On 13th July 2020, The Supreme Court of India gave a verdict on the much-speculated Kerala’s Padmanabhaswamy Temple’s management and administrative responsibilities. Ruling over the 2011 Kerala High Court judgement, the SC handed over the control of the historic temple to the Travancore – Cochin royal family descendants. The two-judge bench of Justice UU Lalit and Indu Malhotra ordered the District Judge of Thiruvananthapuram to head an administrative committee for the management purposes of the Temple till the Royal family constitutes a final committee.
The Apex court has also said that “Existing committee appointed by Supreme Court in 2011 will continue as an interim arrangement till final committee is constituted. Royal family will constitute the final committee. Opening of the “Kallara” will be decided by the final committee of royal family as per traditions”. The Travancore Royal family and the Kerala government have both graciously welcomed the judgement. The court also said that it is left to the Royal Family to decide about the opening of Vault B of the temple.
Let us take a look at both, the history of the Temple as well as the legal developments.
The history of the Temple
Raja Marthanda Varma, one of the greatest rulers of the Travancore, in 1731 constructed this magnificent structure of a temple for their family deity, Sri Anantha Padmanabhaswamy. Lord Padmanabha is believed to be an avatar of Lord Vishnu. The Lord is positioned in a reclined manner on Adi Shesha (King of all serpents according to Hindu beliefs). The Sanctum sanctorum (Garbha gudi) is divided into three doors through which the devotees can see their Lord. The temple is described in many sacred scriptures of the Hindus, including Mahabharatha, experts say.
As someone who has visited the place, I can say that the temple complex, spread over 8 acres, is truly magnificent. The Chera style of architecture was adopted during the construction of the temple, considering the local weather and wind direction. The structures of this style of architecture are usually square, rectangle, octagon or star shaped. The tall Gopuram (monumental tower) is all things spectacular. The city of Thiruvananthapuram derives its name from this temple.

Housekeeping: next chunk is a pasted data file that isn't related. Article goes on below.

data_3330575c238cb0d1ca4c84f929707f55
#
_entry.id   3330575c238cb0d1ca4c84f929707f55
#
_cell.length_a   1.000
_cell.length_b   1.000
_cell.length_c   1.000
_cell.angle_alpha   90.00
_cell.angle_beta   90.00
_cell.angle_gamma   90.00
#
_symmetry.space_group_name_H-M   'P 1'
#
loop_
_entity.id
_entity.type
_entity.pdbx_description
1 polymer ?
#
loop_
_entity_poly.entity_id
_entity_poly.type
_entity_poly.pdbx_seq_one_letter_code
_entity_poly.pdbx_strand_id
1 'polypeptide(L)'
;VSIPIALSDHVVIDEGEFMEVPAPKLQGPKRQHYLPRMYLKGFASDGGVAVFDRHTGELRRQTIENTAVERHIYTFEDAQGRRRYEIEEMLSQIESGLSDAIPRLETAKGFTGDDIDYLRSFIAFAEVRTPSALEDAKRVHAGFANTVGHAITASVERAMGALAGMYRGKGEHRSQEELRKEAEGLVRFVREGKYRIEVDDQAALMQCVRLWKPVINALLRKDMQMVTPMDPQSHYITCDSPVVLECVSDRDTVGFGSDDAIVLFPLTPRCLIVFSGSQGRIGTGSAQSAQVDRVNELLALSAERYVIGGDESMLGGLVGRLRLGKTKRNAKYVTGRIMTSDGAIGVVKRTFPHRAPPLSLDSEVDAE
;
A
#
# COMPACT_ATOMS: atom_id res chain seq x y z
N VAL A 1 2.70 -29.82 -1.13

The legal developments
Since independence, the trust run by the Royal family descendants controlled the temple. Before that the temple was under the control of the Travancore and Cochin Devaswom Boards. When the Instrument of Succession was signed between the princely states and government of India in 1949, the administrational duties of the temple was “vested in trust” in the Ruler of the Royal family. In 1971, a constitutional amendment abolished all rights and liabilities of the Royal families, including the Travancore royals, in respect of privy purse (a payment that was made to the princely states by the government as a part of their agreement to integrate with India in 1947). The matter went until Supreme Court and in 1993, the move was upheld. The last Ruler of Travancore died while the case was still pending, and he took care of the administration of the temple till then. His brother, Marthanda Varma took up the same duties in 1991. This dint sit well with the devotees as they claimed that Varma had no legal right to control the temple. The government also backed the devotees’ claim and thus the cause was dragged to a long legal war.